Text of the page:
Keywords: women, urban, slums, India, poverty, growth, development
    JEL: J1 R0
    Date: 2014–11
  10. By: Albers, Scott
    Abstract: This book is about the construction of reality. The central aim of this study is to understand how gravity works and how it may be focused and manipulated. While I do not have an answer to this question, the discoveries along the way have been worth collecting into a single volume for future reference.
    Keywords: Kondratiev Wave, Okun's Law, Pi, The golden mean, gross national product, employment, consciousness
    JEL: B41 B5 C01 C02 C5 C50 C6 C63 E0 E00 E01 E10 E19 E30 N00 N01 N11 Z10 Z13
    Date: 2015–05–26
  11. By: Rikki Dean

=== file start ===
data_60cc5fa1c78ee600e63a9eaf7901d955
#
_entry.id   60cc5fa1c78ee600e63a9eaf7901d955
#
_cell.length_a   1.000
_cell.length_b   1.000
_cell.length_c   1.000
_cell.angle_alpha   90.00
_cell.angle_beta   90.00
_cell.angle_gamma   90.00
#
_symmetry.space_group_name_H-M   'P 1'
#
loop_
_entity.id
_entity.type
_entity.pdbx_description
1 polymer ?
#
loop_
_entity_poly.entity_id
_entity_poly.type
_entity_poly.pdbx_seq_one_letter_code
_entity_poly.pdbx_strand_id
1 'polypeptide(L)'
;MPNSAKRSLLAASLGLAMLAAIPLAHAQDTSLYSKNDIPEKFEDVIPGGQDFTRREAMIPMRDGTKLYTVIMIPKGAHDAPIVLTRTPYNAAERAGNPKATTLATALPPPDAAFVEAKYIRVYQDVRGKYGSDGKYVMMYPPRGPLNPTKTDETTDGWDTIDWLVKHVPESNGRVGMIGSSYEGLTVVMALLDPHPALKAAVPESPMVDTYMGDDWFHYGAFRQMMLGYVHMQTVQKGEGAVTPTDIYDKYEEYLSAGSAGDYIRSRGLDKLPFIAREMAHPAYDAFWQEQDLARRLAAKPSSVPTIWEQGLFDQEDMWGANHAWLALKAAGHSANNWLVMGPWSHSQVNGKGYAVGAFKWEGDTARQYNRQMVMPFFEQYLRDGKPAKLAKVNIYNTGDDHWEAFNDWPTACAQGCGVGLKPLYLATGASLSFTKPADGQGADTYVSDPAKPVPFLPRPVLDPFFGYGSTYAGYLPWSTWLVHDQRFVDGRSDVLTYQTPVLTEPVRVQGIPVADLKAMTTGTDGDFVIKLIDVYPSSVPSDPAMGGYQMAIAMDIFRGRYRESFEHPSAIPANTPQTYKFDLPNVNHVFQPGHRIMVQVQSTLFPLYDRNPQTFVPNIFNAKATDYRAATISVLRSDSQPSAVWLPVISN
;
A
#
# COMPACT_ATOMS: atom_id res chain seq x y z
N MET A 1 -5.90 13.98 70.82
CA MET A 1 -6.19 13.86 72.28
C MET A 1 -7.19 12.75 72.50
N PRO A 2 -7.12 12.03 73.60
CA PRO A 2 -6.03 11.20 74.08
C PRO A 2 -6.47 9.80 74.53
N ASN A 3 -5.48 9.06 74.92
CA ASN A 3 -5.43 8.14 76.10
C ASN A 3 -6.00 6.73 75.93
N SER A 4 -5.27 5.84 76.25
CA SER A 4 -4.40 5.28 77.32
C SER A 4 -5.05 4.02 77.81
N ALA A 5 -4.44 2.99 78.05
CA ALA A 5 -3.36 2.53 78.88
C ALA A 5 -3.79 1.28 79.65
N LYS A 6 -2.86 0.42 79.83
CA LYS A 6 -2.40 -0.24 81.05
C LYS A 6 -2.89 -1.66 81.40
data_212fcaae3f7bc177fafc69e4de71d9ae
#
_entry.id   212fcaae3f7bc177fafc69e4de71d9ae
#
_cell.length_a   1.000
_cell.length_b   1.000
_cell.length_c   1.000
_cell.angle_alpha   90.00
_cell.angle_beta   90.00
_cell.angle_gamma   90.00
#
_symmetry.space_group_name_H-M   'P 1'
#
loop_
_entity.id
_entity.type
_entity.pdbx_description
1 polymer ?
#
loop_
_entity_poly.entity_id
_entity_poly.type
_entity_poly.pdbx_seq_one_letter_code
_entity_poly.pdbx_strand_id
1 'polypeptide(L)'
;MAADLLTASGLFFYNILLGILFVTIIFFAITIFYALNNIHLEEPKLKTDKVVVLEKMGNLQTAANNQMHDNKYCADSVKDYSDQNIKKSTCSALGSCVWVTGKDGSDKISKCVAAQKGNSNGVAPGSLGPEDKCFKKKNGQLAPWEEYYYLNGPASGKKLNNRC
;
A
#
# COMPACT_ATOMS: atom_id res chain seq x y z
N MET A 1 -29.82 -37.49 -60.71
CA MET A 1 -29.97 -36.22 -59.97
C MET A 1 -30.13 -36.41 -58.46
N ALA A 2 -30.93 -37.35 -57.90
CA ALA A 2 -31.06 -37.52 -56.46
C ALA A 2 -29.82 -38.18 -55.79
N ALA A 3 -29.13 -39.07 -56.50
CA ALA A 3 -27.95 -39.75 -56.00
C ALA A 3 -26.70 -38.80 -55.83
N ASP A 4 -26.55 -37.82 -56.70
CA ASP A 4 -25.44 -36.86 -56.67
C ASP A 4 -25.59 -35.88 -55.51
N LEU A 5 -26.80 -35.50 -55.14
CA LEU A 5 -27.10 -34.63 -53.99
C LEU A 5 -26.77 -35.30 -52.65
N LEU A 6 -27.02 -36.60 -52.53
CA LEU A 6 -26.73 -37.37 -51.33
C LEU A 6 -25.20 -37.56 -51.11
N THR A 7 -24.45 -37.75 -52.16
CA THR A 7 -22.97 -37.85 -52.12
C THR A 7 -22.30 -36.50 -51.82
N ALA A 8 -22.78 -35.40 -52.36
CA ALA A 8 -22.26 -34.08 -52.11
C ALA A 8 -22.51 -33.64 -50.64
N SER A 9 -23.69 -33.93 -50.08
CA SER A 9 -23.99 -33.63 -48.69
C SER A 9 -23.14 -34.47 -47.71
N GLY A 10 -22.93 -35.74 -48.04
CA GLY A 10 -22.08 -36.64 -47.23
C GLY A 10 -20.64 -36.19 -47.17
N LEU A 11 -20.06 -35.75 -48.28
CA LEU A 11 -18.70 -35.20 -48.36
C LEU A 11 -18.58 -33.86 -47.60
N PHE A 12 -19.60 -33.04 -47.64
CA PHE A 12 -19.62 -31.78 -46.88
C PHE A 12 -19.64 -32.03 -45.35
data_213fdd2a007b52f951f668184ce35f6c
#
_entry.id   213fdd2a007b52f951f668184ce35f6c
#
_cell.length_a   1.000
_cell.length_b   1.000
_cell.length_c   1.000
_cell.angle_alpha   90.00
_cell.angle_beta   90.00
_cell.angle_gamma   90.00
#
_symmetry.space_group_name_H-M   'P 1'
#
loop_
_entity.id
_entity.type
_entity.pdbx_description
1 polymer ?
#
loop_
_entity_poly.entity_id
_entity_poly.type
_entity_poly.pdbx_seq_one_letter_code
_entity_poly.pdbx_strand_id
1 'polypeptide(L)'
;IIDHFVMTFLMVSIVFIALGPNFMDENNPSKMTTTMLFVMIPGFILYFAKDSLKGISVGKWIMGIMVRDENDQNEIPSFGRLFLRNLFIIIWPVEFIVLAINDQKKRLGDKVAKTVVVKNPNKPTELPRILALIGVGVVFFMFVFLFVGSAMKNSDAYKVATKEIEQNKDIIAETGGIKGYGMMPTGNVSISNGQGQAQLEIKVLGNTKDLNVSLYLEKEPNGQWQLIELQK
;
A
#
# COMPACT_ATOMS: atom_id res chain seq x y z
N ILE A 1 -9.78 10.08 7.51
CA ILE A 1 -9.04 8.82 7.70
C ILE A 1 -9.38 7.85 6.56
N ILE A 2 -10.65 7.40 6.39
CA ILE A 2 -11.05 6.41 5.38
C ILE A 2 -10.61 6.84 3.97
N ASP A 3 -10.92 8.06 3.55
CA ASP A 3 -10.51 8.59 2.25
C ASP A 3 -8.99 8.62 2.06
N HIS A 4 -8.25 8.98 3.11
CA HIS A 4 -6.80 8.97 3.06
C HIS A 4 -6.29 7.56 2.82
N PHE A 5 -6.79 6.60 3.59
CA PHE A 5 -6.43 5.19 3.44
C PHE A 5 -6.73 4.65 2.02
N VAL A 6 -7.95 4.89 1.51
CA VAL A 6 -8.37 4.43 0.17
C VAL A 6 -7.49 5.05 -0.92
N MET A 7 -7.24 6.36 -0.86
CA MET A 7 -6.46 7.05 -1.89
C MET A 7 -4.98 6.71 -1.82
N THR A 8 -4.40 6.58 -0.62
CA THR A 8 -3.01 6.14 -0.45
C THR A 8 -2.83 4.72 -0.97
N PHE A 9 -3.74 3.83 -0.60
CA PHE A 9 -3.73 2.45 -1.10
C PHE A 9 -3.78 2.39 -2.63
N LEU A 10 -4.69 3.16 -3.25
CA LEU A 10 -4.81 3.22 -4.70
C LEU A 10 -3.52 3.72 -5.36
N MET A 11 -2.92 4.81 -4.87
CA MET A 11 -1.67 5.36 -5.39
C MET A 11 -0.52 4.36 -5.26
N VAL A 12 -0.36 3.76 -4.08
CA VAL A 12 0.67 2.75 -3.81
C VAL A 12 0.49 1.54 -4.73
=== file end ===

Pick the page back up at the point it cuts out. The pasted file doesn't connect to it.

Abstract: From the World Bank to the Occupy Movement, support for greater citizen participation in social policy decisions has become ubiquitous. This paper argues that existing typologies of participation are problematic in that they do not recognise the plurality of competing participatory logics that explain this rise in support for participation from groups with such divergent world views. Participatory practice is constructed in multiple ways, and each construction can only be understood with reference to the normative conception of societal organisation it encompasses. However, existing typologies take one of two approaches: either they assume one particular normative bias and categorise participatory forms as accordingly legitimate or illegitimate (for instance, Arnstein's ladder), or they categorise by institutional design features without reference to the broader social and political ideology that informs the use of these designs. This paper draws on Grid-Group Cultural Theory to outline an alternative approach. Participatory practice is categorised along two intersecting dimensions: sociality, the extent to which participation is solidaristic or agonistic, and negotiability, the extent to which participatory spaces are prescribed or negotiated. From these dimensions four archetypes of participation are derived, each with its own participatory logic, conception of the participant, preferred institutional forms, and links to broader social and political philosophies.